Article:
When the matter came before the High Court today, O’Mahoney’s counsel Jack Fitzgerald said the matter was become even more urgent.

As well as her concerns about her own personal data his client had discovered in recent days learned that her account had been linked to many entities, and groups that had nothing to do with her.

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He said his client did not want to delete her account as she wants to keep evidence of the wrong doing. However, due to the recent revelations regarding her account his client was required to amend her action, counsel said.

Counsel added that some direct contact between his client and Facebook regarding her concerns would be beneficial in resolving the matters.

In reply Fanning said his client had been concentrating on dealing with the issues raised rather than preparing sworn documents for court proceedings.

Counsel said added that in recent days Facebook had sent out two letters to O’Mahoney’s solicitors, stating that once it was established the account was hacked, access was restored to O’Mahoney within two business days.

An online meeting with Facebook’s representatives with O’Mahoney had been also taken place, counsel said.

Ms Justice Reynolds adjourned the matter to a date in early February, to allow the sides exchange documents.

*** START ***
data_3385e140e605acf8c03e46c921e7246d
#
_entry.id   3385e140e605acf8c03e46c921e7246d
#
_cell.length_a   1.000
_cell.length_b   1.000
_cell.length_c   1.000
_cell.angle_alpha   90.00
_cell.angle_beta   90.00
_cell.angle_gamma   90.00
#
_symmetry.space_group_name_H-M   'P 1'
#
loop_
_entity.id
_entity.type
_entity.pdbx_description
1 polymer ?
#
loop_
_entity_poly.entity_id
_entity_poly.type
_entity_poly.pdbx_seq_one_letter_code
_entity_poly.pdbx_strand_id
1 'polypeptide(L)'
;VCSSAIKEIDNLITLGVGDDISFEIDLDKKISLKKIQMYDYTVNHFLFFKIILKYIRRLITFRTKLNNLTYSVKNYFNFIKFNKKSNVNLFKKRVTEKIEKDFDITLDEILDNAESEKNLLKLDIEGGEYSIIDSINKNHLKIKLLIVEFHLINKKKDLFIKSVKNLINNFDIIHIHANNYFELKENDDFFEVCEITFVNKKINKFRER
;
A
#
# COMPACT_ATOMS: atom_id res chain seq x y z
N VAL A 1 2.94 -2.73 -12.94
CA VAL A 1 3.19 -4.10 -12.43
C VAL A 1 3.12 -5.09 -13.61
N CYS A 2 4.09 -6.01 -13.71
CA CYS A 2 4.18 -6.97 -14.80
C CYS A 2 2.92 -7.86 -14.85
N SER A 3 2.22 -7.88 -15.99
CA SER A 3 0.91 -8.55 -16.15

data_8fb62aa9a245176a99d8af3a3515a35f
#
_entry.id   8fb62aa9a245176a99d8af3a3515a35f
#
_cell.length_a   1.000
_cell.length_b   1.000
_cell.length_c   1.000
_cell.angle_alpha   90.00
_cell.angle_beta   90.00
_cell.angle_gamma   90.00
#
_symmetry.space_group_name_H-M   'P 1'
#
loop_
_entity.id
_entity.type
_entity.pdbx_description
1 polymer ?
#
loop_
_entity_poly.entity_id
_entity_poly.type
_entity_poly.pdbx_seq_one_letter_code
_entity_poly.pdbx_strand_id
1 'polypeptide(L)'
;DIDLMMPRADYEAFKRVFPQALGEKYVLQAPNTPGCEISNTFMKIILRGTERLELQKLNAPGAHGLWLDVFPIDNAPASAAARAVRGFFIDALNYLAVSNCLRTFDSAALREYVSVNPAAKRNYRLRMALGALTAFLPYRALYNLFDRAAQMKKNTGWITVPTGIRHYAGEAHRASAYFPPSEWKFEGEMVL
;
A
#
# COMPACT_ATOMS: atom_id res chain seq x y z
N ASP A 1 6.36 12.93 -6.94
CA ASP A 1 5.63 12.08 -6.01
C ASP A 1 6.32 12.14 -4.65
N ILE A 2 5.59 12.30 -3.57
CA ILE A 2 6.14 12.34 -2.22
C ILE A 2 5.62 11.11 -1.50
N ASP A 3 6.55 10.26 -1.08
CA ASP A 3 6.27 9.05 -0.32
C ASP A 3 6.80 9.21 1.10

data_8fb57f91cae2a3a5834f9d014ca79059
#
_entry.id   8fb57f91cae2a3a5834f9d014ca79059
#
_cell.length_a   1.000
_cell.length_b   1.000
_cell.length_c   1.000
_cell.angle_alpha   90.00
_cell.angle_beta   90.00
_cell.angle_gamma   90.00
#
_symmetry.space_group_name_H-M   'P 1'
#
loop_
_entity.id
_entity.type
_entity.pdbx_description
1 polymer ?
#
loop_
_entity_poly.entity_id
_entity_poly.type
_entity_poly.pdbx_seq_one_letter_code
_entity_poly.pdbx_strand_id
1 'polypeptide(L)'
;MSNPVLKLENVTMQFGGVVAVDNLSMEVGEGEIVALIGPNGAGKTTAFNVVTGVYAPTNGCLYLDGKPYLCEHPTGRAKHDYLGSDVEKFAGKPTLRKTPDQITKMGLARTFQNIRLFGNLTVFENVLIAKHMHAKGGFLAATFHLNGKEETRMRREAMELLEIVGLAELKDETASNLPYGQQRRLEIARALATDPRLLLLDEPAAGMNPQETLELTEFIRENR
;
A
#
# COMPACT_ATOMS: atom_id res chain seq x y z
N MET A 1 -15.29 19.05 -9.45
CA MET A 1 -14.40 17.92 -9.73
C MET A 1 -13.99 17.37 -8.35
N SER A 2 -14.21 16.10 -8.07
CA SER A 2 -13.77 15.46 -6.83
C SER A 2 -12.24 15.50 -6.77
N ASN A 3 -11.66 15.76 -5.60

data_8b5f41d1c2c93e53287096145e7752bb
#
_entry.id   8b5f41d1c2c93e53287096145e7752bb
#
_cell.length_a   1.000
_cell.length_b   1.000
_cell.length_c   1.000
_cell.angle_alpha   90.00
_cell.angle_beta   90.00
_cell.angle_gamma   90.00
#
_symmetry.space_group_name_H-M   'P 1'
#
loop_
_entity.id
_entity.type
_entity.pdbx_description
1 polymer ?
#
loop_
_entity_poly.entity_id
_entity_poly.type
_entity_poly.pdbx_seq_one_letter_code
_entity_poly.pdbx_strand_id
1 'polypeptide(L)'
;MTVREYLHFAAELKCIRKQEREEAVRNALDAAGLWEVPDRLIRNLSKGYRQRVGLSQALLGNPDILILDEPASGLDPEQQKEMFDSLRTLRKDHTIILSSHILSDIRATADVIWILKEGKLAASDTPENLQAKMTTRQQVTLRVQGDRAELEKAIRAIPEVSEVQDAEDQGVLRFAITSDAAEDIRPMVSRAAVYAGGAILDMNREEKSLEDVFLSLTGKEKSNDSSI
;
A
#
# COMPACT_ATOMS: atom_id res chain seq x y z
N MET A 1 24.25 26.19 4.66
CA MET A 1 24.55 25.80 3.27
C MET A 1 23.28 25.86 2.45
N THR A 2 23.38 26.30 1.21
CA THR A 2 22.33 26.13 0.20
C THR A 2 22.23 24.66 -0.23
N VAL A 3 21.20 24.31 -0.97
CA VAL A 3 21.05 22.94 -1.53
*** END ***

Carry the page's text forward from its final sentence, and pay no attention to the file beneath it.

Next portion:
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Category Archives: Tourism

Coronavirus: 54 deaths and 1,335 new cases confirmed in Ireland

PUBLIC HEALTH OFFICIALS have confirmed a further 1,335 new cases of Covid-19 in Ireland, bringing the total number of cases to 191,182.

Additionally, the Department of Health has reported that 54 more people have died with Covid-19. Fifty of these deaths occurred in January. 

The median age of those who died is 85 years, and the age range is 55-96 years.

Today’s update brings the total number of Covid-19 deaths in Ireland to 3,120.

Of the cases notified today:

  • 618 are in men and 711 are in women;
  • 54% are in people under 45 years-of-age
  • The median age is 43 years old;
  • 437 cases were based in Dublin; 114 were in Cork; 78 were in Galway, 71 were in Meath; 61 were in Louth; and the remaining 574 cases were spread across all other counties.

As of 2pm today, 1,670 patients were in hospital with Covid-19, of whom 217 are in intensive care. There have been 81 additional hospitalisations in the past 24 hours.